21. The adjective “stiff” performs a similar function to “ceremonious” and “formal” by conveying a sense of rigidity or perfunctory order. Additionally, since it modifies “heart,” this word also conveys an idea of pain. Presumably the heart is “stiff” in the way that muscles become sore after suffering great strain. In this case, the strain could be physical, emotional, or both.

    — Wesley, Owl Eyes Editor
  22. Generally speaking, a tomb is a place for burial and suggests quiet, stillness, and death. The word “Tombs,” then, introduces the idea of death and mortality into the poem. “Tombs” are notably human-made structures that ritualistically commemorate death. The image of “tombs” reinforces the stiff, ceremonial nature of the speaker’s feelings.

    — Wesley, Owl Eyes Editor
  23. The word “ceremonious” provides readers with another instance of order, routine, or stiff formality, much in the way “formal” does earlier. Also, “ceremonious” has connotations of melancholy, performance, and silence, which support the notion that the speaker’s feeling is so overwhelming that all she can do is perform rote behavior.

    — Wesley, Owl Eyes Editor
  24. In the body, nerves act as sensory receptors and send information to the central nervous system and the brain. This word connects to “pain” from earlier, because nerves are the pathway to one’s experience of pain. Furthermore, the speaker personifies the “Nerves” by having them sit as if in a ceremony, which suggests an image of stillness or quiet.

    — Wesley, Owl Eyes Editor
  25. In its most literal sense, the verb “to come” means that something has presented itself of its own volition, or choice. This allows for a deeper read of how the “formal feeling” manifests: it arrives of its own accord, which suggests that the speaker has less, or even no, control over when this feeling makes itself known.

    — Wesley, Owl Eyes Editor
  26. The noun “feeling” has several nuanced definitions. First, it refers to the experience of any sensation in response to a stimulus, which in this poem is the “great pain.” Second, a “feeling” can also refer to emotions, sentiments, mental sensitivity, or awareness in general. Finally, a “feeling” can refer to a state of consciousness or an emotional attitude. The different meanings of feeling provide readers with multiple ways to interpret, and sympathize with, the kind of experience the speaker is referring to, allowing for a more intimate reading experience.

    — Wesley, Owl Eyes Editor
  27. The adjective “formal” has a jarring effect that challenges the reader’s assumptions about how the line will resolve itself. “Formal” describes something as having a rigid or orderly quality, two concepts that generally do not describe feelings associated with “great pain.” This alliterative phrase contrasts with the idea of “great pain” because pain of such strength would mean a lack control, measure, and concern for other things on the part of the one experiencing it.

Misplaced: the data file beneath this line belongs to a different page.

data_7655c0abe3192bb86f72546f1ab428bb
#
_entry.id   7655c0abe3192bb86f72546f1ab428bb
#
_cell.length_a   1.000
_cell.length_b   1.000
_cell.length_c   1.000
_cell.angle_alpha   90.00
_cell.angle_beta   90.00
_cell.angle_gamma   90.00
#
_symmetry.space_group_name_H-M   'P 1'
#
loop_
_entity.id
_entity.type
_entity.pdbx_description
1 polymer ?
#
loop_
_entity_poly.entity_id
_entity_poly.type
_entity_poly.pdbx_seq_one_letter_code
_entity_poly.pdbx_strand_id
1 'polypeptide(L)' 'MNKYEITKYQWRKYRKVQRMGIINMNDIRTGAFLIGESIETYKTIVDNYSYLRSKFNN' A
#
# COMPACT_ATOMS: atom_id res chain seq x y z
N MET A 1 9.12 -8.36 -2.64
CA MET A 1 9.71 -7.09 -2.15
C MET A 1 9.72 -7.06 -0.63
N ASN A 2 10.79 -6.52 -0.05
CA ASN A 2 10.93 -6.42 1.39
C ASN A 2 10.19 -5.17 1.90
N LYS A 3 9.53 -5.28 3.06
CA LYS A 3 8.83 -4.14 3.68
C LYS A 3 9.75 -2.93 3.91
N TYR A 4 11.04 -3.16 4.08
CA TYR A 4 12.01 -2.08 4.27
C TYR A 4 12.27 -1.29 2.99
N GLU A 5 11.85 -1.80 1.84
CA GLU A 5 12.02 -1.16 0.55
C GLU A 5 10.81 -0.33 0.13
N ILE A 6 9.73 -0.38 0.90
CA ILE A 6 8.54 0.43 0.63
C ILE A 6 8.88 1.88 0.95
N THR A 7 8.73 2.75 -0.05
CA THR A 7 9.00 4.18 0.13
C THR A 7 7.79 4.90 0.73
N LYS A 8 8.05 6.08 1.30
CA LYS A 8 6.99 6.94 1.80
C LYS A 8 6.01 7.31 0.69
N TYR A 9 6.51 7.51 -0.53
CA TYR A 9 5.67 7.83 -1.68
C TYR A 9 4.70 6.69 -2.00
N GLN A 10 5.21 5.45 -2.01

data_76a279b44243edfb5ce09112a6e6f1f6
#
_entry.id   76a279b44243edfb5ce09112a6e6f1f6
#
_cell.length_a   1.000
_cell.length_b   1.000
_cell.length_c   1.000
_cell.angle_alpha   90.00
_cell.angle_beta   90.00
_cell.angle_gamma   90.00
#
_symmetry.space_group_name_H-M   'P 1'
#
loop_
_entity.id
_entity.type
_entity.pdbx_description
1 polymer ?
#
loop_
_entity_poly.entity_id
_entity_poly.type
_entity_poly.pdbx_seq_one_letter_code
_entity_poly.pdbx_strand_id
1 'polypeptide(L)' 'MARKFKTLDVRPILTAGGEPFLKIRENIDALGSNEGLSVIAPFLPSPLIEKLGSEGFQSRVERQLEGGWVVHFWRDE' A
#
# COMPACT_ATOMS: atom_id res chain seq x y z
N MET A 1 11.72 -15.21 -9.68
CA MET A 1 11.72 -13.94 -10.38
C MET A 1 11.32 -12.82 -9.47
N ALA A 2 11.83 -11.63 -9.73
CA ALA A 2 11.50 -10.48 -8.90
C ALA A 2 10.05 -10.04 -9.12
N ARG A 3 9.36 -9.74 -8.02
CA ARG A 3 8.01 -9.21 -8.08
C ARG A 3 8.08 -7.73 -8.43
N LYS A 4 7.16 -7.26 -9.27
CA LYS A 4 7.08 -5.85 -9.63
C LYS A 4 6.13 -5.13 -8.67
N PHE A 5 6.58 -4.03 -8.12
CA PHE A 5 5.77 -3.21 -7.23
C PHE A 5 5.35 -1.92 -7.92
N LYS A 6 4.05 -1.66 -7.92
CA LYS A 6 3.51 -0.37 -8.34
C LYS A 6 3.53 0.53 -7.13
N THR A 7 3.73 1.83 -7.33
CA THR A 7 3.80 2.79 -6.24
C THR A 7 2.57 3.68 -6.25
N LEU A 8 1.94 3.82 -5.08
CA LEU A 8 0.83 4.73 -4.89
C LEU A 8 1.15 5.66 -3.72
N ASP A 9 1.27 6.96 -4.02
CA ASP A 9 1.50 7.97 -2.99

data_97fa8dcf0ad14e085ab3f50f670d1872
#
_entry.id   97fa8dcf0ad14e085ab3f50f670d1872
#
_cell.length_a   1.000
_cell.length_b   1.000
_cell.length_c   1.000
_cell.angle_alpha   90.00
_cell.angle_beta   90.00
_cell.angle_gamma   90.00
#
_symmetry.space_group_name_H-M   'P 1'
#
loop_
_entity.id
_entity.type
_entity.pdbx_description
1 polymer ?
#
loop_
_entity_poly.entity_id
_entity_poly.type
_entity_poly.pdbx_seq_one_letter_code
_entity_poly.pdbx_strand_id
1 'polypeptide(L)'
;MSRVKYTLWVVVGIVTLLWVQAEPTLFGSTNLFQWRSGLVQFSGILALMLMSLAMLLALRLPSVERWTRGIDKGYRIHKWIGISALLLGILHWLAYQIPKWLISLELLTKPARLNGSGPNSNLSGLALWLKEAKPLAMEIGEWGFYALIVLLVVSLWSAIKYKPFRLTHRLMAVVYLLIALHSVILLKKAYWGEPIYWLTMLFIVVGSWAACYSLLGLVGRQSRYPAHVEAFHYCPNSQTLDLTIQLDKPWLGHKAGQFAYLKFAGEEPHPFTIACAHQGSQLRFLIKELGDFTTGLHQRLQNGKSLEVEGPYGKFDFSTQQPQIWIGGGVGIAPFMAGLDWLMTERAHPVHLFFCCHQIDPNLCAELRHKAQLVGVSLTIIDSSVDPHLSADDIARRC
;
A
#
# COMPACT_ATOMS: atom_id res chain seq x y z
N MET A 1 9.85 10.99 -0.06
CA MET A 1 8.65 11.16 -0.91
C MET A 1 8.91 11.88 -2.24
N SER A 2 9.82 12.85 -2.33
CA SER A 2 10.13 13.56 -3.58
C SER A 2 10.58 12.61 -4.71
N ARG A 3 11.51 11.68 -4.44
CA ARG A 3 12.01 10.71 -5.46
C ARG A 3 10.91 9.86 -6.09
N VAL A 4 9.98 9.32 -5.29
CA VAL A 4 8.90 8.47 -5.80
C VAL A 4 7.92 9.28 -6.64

— Wesley, Owl Eyes Editor
  28. While the immediate meaning of pain is clear, the word itself has myriad meanings. Since we see that “feeling” follows the pain, and feelings are associated with emotions and other mental attributes, then the speaker is likely using pain to mean mental distress or suffering, such as anguish, grief, or shock.

    — Wesley, Owl Eyes Editor
  29. The adjective “great” in this instance means something that is considerably above average than expected. Since it is modifying “pain,” we understand that the speaker is referring to pain of extreme magnitude or extent.

    — Wesley, Owl Eyes Editor
  30. The final line of the poem details three stages.  These stages mirror the stanzas of the poem as a whole.  Stanza one corresponds to "Chill" (formality, ceremony, "stiff Heart").

    The second stanza corresponds with Stupor, as Dickinson describes the "mechanical" or numb action of Feet going through the motion of walking.

    The final stanza corresponds to "letting go"--the exit from the poem itself and the distance from the "Hour of Lead."

     

    — Tiffany Joseph
  31. A remarkable line because it accurately describes the stages of freezing to death, something that would be outside ED's experience and not even well known to doctors in the mid-19thC.

    — Stephen Holliday
  32. A perfect image of emotional and psychological numbness--ED's observation is very unusual for a person in mid-19thC.  Considering that ED had very little formal education, we wonder where she learned enough to make such medically-accurate observations.

    — Stephen Holliday
  33. Dickinson here describes the aftermath of a mental shock--the person continues to carry out tasks but is on auto-pilot.  The theme of this poem--what happens to a person after a shock--is unique for this time period.  At the time ED wrote this (ca. 1860) doctors understood very little about what happens when a person suffers psychological trauma.  More important, such a theme would not be considered appropriate for poetry in the mid-19thC., especially for a woman.

    — Stephen Holliday
  34. A great example of Dickinson's modern thinking.  We know now that, after a psychological shock, our senses--"The Nerves"--often shut down for awhile.  That Dickinson recognized this is remarkable for her time.

    — Stephen Holliday